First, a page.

The Turtle Islands in Tawi-Tawi, Philippines is a critical nesting area of turtles in a marine corridor encompassing the Philippines, Malaysia and Indonesia found in the Coral Triangle. The connectivity of marine turtles as well as other marine organisms is vital to the Coral Triangle which has the world’s highest marine biodiversity. However, both anthropogenic and natural disturbances including climate change threaten its ecological and economic significance. This paper presents three tools that were used to assess vulnerability of Turtle Islands. The Coastal Integrity Vulnerability Assessment Tool (CIVAT), the Tool for Understanding Resilience of Fisheries (TURF), and the Integrated Coastal Integrity, Sensitivity, Exposure, Adaptation to Climate Change (ICSEACC) were used to evaluate the vulnerability of Turtle Island’s physical coast, coastal habitats, fisheries, and communities to sea-level rise. Determination of the vulnerability indices was carried out using the largely participatory and interview type of scoring in the 3 tools.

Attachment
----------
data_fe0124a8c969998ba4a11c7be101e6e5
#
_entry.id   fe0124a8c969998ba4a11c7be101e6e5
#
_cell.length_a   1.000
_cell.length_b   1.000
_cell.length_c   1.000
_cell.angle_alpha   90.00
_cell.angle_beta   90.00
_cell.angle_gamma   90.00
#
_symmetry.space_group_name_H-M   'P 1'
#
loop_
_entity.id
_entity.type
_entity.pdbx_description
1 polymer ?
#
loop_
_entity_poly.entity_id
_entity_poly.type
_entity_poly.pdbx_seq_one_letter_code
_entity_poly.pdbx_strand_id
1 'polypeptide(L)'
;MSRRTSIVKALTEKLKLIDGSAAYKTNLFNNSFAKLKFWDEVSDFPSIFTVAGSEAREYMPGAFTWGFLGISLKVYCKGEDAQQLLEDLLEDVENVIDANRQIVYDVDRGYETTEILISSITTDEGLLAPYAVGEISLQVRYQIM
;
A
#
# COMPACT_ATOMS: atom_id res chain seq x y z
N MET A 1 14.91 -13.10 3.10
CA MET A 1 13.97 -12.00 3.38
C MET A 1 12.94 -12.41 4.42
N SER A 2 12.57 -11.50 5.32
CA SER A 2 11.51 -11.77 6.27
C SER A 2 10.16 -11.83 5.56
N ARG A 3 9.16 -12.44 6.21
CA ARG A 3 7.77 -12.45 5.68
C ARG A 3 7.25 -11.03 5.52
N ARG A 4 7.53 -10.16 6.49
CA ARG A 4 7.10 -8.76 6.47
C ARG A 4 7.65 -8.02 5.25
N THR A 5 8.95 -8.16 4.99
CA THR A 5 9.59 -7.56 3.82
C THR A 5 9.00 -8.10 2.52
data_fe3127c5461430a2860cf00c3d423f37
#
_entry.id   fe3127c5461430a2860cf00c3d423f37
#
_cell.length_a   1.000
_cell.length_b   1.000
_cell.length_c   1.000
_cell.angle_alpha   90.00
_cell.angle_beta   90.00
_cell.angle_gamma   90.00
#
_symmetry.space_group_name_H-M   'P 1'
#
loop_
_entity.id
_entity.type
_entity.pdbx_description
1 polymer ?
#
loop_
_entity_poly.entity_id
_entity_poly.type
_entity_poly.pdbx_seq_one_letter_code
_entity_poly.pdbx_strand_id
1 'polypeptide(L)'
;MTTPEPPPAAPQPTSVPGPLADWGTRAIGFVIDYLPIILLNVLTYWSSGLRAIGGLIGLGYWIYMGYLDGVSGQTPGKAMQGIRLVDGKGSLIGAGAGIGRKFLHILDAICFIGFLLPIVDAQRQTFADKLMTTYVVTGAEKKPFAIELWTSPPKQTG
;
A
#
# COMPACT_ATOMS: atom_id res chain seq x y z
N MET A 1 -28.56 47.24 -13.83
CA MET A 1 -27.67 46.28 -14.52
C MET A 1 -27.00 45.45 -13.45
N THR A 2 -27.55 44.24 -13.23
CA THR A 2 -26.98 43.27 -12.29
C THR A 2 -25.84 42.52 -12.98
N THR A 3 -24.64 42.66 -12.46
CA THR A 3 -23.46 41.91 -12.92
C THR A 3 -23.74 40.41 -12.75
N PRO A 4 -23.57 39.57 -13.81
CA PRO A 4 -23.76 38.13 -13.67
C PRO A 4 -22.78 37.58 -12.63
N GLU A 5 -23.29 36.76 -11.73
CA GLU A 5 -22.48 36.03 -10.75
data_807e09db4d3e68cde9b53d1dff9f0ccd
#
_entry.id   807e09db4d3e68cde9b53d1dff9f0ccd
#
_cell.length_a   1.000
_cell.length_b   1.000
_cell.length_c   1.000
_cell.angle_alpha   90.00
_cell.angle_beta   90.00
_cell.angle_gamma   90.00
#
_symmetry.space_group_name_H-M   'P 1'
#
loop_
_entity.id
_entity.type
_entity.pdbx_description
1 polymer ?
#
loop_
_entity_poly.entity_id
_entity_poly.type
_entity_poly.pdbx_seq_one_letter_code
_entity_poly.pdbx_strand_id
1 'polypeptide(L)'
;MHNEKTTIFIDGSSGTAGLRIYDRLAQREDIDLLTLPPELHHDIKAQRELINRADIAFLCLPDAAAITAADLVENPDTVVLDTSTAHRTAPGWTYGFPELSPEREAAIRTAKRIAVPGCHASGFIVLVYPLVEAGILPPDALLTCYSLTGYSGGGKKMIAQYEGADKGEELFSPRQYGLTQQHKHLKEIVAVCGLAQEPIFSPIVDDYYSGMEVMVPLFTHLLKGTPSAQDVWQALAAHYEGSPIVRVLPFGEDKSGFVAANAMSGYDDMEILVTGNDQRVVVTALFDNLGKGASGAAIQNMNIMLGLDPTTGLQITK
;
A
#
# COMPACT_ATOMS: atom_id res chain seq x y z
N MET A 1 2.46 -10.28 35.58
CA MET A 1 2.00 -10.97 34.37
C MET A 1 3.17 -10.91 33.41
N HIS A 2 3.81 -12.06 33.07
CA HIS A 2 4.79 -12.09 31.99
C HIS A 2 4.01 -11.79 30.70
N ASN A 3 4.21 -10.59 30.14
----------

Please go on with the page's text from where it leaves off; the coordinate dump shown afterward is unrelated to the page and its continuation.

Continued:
Results showed that all islands (Boaan, Lihiman, Great Bakunggan, Taganak, Baguan, Langaan) have high exposure to sea level rise. In CIVAT, erosion in the islands through natural processes (e.g. unvegetated coastal plains, degraded reef habitats) will be exacerbated by non-observance of easement guidelines at beaches. In TURF, most islands had high vulnerability index due to low and medium catch rates, increasing dependency on the fisheries, and lack of alternative livelihoods to fishers requiring immediate attention for the well-being of the island communities in the long term planning. For the ICSEACC, all components (biodiversity, fisheries and coastal integrity) were integrated and except for Baguan, most islands showed high vulnerability. This was attributed more to the lack of adaptive capacity than the state of sensitivity of the island ecosystems to reduce vulnerability. The uninhabited Baguan Island is a protected area where settlement and extraction of resources are not allowed so to allow nesting of turtles among others. From this premise, the other islands especially Taganak and Great Bakunggan need immediate management intervention to augment the capacity of the ecological and social systems to adapt to climate change.